Genetic mutation discovered in barley that increases salinity tolerance

Researchers looking to identify the genetic controls of salt tolerance in crops located a specific point on a chromosome (2H). Under saline conditions, 30% more barley plants were grown with this genetic mutation when compared to a common mother line.

The findings are of potentially great value as projected figures place the world population at nine billion people by 2050.

Producing sufficient food even now is limited by soil salinity , especially in irrigated systems.

While barley’s economic importance has proved of immense value, it has also proved a suitable cereal crop for studying salinity tolerance in plants because it is highly salt-tolerant.

. . . .

The team then assessed ten traits related to crop performance, such as flowering time, and looked for specific plant genes that flourished in highly saline soils.

One locus positioned on chromosome 2H originated from a father line from north-west Iraq and yielded 30% more barley…

. . . .

Tester’s colleagues next want to look at including this locus, with others linked to salt tolerance, into commercial lines. The resulting plants could then be tested in a number of geographical environments.

The GLP aggregated and excerpted this blog/article to reflect the diversity of news, opinion and analysis. Read full, original post: Genetically engineered barley yields 30% more in salty soil: Study

Outbreak Daily Digest
Biotech Facts & Fallacies
Talking Biotech
Genetics Unzipped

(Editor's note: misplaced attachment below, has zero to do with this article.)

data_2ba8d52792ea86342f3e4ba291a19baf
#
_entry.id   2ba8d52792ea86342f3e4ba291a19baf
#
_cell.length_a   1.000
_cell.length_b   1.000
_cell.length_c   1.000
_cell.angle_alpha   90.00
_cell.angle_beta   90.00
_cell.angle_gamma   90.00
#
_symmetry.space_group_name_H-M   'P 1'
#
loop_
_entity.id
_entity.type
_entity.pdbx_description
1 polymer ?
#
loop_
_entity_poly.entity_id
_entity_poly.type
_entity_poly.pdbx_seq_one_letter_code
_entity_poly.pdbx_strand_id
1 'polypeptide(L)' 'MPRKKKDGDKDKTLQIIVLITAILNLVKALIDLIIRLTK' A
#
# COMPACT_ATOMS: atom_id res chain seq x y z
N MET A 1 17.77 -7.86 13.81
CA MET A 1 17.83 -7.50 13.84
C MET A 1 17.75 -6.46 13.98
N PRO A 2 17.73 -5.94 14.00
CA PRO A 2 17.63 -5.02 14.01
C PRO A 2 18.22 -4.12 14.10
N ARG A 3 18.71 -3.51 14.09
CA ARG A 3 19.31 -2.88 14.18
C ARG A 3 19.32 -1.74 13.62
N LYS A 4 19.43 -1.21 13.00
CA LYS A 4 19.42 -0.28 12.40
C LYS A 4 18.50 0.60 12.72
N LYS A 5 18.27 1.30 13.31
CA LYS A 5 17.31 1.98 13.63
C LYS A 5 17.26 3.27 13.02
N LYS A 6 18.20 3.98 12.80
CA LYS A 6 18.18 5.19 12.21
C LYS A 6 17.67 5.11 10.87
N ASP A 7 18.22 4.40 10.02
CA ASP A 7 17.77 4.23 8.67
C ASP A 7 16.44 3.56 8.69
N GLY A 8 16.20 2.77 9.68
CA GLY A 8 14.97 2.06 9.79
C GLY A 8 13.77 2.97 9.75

Video: Test everyone – Slovakia goes its own way to control COVID

Video: Test everyone – Slovakia goes its own way to control COVID

As Europe sees record coronavirus cases and deaths, Slovakia is testing its entire adult population. WSJ's Drew Hinshaw explains how ...
mag insects image superjumbo v

Disaster interrupted: Which farming system better preserves insect populations: Organic or conventional?

A three-year run of fragmentary Armageddon-like studies had primed the journalism pumps and settled the media framing about the future ...
dead bee desolate city

Are we facing an ‘Insect Apocalypse’ caused by ‘intensive, industrial’ farming and agricultural chemicals? The media say yes; Science says ‘no’

The media call it the “Insect Apocalypse”. In the past three years, the phrase has become an accepted truth of ...
globalmethanebudget globalcarbonproject cropped x

Infographic: Cows cause climate change? Agriculture scientist says ‘belching bovines’ get too much blame

A recent interview by Caroline Stocks, a UK journalist who writes about food, agriculture and the environment, of air quality ...
organic hillside sweet corn x

Organic v conventional using GMOs: Which is the more sustainable farming?

Many consumers spend more for organic food to avoid genetically modified products in part because they believe that “industrial agriculture” ...
benjamin franklin x

Are most GMO safety studies funded by industry?

The assertion that biotech companies do the research and the government just signs off on it is false ...

Environmental Working Group: EWG challenges safety of GMOs, food pesticide residues

Known by some as the "Environmental Worrying Group," EWG lobbies for tighter GMO legislation and famously puts out annual "dirty dozen" list of fruits and ...
m hansen

Michael Hansen: Architect of Consumers Union ongoing anti-GMO campaign

Michael K. Hansen (born 1956) is thought by critics to be the prime mover behind the ongoing campaign against agricultural biotechnology at Consumer Reports. He is an ...
News on human & agricultural genetics and biotechnology delivered to your inbox.
Optional. Mail on special occasions.
Send this to a friend